Thursday, September 8, 2016

Painting a new bark graft union

   Earlier this year, I posted some photos of grafting onto a sprout growing from a coppiced tree.  Four months later the scion has sprouted a new shoot over 6 feet in height. Its amazing how a 15-year-old root system can push the growth of a scion. However, developing a nice new central leader tree from a thicket of stump sprouts takes numerous trips back to the tree all summer long. New stump sprouts continuously popped up which need to be pruned off. The scion was grows so fast it's hard to keep up with the removal of stalked buds. The results of all this work is a nine-foot-tall pole of a tree (photo at right). At this point, I'm not concerned about the total lack of lateral branches. New branches will sprout next spring from secondary buds and the tree will begin to fill out.    

    This week I came back the tree to not only prune off stump sprouts and stalked buds, but to unwrap the graft union and give it a coat of white paint. The photo at left shows the graft union still covered in aluminum foil and plastic. Even before unwrapping, I could tell the scion on this bark graft had already grown to cover over one-half of the rootstock stump. 

   Once I uncovered the graft, I could see the the scion was growing over the rootstock stump and the rootstock had developed a ring of callus tissue around its upper edge (photo at right). Now that you can see the graft union let me point out a couple of things.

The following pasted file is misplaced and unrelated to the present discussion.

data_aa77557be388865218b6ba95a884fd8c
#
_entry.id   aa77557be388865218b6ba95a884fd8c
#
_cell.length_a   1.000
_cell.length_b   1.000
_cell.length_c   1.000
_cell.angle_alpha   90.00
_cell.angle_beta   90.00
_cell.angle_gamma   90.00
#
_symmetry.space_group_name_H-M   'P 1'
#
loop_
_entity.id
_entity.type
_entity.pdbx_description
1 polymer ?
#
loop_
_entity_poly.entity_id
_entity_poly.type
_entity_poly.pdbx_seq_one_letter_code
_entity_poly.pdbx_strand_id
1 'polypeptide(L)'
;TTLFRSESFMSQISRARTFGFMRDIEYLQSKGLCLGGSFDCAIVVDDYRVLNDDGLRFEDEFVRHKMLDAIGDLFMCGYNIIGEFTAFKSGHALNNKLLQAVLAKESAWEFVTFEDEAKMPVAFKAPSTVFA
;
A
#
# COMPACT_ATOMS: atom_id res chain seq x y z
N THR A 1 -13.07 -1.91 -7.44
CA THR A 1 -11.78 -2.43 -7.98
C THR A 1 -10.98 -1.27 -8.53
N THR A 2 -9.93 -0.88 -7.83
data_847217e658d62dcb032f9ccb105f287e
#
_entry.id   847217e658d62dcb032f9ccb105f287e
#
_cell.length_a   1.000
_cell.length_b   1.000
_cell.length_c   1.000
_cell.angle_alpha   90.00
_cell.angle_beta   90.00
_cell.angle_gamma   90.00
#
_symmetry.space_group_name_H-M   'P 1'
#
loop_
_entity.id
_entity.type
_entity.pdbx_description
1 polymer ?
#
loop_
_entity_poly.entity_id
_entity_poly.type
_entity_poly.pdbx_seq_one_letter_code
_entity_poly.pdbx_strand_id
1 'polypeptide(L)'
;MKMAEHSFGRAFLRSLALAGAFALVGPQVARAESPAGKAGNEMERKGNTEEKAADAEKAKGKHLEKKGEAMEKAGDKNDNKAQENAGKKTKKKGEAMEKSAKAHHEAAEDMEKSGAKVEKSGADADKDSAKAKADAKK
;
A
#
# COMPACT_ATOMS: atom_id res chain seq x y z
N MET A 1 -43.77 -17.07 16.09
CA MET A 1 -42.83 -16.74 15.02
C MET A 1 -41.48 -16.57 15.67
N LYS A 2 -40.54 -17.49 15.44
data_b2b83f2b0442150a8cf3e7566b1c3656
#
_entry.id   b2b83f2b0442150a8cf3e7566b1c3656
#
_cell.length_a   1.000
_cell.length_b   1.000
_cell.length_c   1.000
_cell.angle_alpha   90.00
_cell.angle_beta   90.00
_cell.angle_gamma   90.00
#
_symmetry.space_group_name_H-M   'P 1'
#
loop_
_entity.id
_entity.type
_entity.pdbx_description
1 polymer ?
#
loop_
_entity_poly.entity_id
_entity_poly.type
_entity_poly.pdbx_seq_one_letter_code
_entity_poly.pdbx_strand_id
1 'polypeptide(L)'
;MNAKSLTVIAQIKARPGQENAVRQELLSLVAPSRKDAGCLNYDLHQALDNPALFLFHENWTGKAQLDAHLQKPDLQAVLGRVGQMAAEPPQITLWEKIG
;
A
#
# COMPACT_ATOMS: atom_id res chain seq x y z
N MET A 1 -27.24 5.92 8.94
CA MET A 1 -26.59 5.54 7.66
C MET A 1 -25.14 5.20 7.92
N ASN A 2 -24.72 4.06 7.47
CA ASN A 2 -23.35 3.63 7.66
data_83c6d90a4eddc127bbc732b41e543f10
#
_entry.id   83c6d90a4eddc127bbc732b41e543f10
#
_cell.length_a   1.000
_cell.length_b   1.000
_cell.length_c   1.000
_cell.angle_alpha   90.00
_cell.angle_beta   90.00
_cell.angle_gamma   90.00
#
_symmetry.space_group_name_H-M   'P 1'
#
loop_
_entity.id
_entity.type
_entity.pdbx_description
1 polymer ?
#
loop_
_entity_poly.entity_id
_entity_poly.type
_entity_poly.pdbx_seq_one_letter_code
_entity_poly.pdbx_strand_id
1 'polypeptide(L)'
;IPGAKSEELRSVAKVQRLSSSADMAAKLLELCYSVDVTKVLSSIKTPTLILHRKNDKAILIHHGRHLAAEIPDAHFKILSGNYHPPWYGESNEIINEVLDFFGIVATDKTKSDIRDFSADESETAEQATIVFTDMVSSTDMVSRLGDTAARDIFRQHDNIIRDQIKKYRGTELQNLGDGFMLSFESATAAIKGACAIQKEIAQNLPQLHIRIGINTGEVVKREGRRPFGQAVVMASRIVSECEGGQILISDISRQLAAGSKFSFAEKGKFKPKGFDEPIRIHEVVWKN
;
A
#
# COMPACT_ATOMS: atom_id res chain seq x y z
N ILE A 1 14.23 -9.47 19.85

As the scion grows in diameter it never does unite with the woody portion of cut surface of the rootstock. In the photo at left, the yellow arrow points to a gap that forms between scion callus tissue the woody center of the rootstock. The scion never joins with the wood at this point but simply grows over the stump, sealing over the dead woody tissue.  This is why bark grafts remain structurally weak until the stock is completely covered by the scion.

    On the back side of the graft union you can still see the staples I used to make the graft. In the photo at right each staple is marked by a yellow asterisk on its right. The bottom-most staple is still clearly visible but the other four staples are becoming buried in the bark. The tree will eventually cover over all these staples and they will forever be sealed inside the trunk.

    I like to remove all the wraps from my grafts in late summer so ants and dogwood borers don't make permanent homes under the aluminum foil. Since the graft union has been covered all summer long I like to paint the union with white paint to provide protection from sun-scald (photo at left). I use white, exterior-latex house-paint to reflect the sun and leave a highly visible record of which trees have been successfully grafted.  
    I apply paint to both the stock and scion (photo at right). Once the paint dries, I'll reattach the bamboo support stake to the tree to help prevent wind damage to the scion.